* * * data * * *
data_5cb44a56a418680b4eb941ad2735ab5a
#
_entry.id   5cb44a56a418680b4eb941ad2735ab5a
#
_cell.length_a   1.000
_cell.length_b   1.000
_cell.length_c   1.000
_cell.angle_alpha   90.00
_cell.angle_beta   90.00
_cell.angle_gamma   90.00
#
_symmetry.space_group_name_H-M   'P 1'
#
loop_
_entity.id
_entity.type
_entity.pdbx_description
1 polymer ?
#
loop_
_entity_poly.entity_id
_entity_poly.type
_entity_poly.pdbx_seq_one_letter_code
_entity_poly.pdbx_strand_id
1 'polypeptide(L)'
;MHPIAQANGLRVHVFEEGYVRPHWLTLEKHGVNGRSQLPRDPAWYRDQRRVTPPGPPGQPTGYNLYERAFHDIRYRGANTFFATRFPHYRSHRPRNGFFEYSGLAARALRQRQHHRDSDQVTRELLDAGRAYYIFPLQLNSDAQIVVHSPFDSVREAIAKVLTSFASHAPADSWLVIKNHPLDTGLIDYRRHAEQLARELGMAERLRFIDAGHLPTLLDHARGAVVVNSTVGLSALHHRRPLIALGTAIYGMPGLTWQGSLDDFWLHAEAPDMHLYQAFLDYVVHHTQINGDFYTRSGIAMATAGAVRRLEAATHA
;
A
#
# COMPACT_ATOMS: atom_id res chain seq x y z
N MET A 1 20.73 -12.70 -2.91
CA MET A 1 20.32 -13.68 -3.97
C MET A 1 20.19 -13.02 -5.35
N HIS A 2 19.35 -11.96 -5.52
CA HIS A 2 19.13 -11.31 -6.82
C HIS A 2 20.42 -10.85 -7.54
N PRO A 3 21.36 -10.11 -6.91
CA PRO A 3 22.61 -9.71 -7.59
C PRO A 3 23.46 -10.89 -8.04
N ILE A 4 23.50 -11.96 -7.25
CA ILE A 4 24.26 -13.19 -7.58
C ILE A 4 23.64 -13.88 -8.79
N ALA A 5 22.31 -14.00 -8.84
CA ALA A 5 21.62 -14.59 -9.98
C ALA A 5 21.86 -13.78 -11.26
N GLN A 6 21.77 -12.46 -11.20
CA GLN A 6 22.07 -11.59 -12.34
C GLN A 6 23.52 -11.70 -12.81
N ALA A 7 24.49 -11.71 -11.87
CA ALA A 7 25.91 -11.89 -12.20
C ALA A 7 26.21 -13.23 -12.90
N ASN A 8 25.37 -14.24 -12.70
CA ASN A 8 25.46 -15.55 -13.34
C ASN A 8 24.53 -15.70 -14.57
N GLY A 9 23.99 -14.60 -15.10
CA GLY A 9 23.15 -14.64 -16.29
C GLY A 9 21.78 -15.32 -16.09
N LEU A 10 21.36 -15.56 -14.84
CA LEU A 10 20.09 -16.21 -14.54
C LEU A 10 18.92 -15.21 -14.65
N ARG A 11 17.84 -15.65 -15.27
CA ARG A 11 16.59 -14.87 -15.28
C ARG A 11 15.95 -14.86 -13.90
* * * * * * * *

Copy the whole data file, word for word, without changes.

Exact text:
data_5cb44a56a418680b4eb941ad2735ab5a
#
_entry.id   5cb44a56a418680b4eb941ad2735ab5a
#
_cell.length_a   1.000
_cell.length_b   1.000
_cell.length_c   1.000
_cell.angle_alpha   90.00
_cell.angle_beta   90.00
_cell.angle_gamma   90.00
#
_symmetry.space_group_name_H-M   'P 1'
#
loop_
_entity.id
_entity.type
_entity.pdbx_description
1 polymer ?
#
loop_
_entity_poly.entity_id
_entity_poly.type
_entity_poly.pdbx_seq_one_letter_code
_entity_poly.pdbx_strand_id
1 'polypeptide(L)'
;MHPIAQANGLRVHVFEEGYVRPHWLTLEKHGVNGRSQLPRDPAWYRDQRRVTPPGPPGQPTGYNLYERAFHDIRYRGANTFFATRFPHYRSHRPRNGFFEYSGLAARALRQRQHHRDSDQVTRELLDAGRAYYIFPLQLNSDAQIVVHSPFDSVREAIAKVLTSFASHAPADSWLVIKNHPLDTGLIDYRRHAEQLARELGMAERLRFIDAGHLPTLLDHARGAVVVNSTVGLSALHHRRPLIALGTAIYGMPGLTWQGSLDDFWLHAEAPDMHLYQAFLDYVVHHTQINGDFYTRSGIAMATAGAVRRLEAATHA
;
A
#
# COMPACT_ATOMS: atom_id res chain seq x y z
N MET A 1 20.73 -12.70 -2.91
CA MET A 1 20.32 -13.68 -3.97
C MET A 1 20.19 -13.02 -5.35
N HIS A 2 19.35 -11.96 -5.52
CA HIS A 2 19.13 -11.31 -6.82
C HIS A 2 20.42 -10.85 -7.54
N PRO A 3 21.36 -10.11 -6.91
CA PRO A 3 22.61 -9.71 -7.59
C PRO A 3 23.46 -10.89 -8.04
N ILE A 4 23.50 -11.96 -7.25
CA ILE A 4 24.26 -13.19 -7.58
C ILE A 4 23.64 -13.88 -8.79
N ALA A 5 22.31 -14.00 -8.84
CA ALA A 5 21.62 -14.59 -9.98
C ALA A 5 21.86 -13.78 -11.26
N GLN A 6 21.77 -12.46 -11.20
CA GLN A 6 22.07 -11.59 -12.34
C GLN A 6 23.52 -11.70 -12.81
N ALA A 7 24.49 -11.71 -11.87
CA ALA A 7 25.91 -11.89 -12.20
C ALA A 7 26.21 -13.23 -12.90
N ASN A 8 25.37 -14.24 -12.70
CA ASN A 8 25.46 -15.55 -13.34
C ASN A 8 24.53 -15.70 -14.57
N GLY A 9 23.99 -14.60 -15.10
CA GLY A 9 23.15 -14.64 -16.29
C GLY A 9 21.78 -15.32 -16.09
N LEU A 10 21.36 -15.56 -14.84
CA LEU A 10 20.09 -16.21 -14.54
C LEU A 10 18.92 -15.21 -14.65
N ARG A 11 17.84 -15.65 -15.27
CA ARG A 11 16.59 -14.87 -15.28
C ARG A 11 15.95 -14.86 -13.90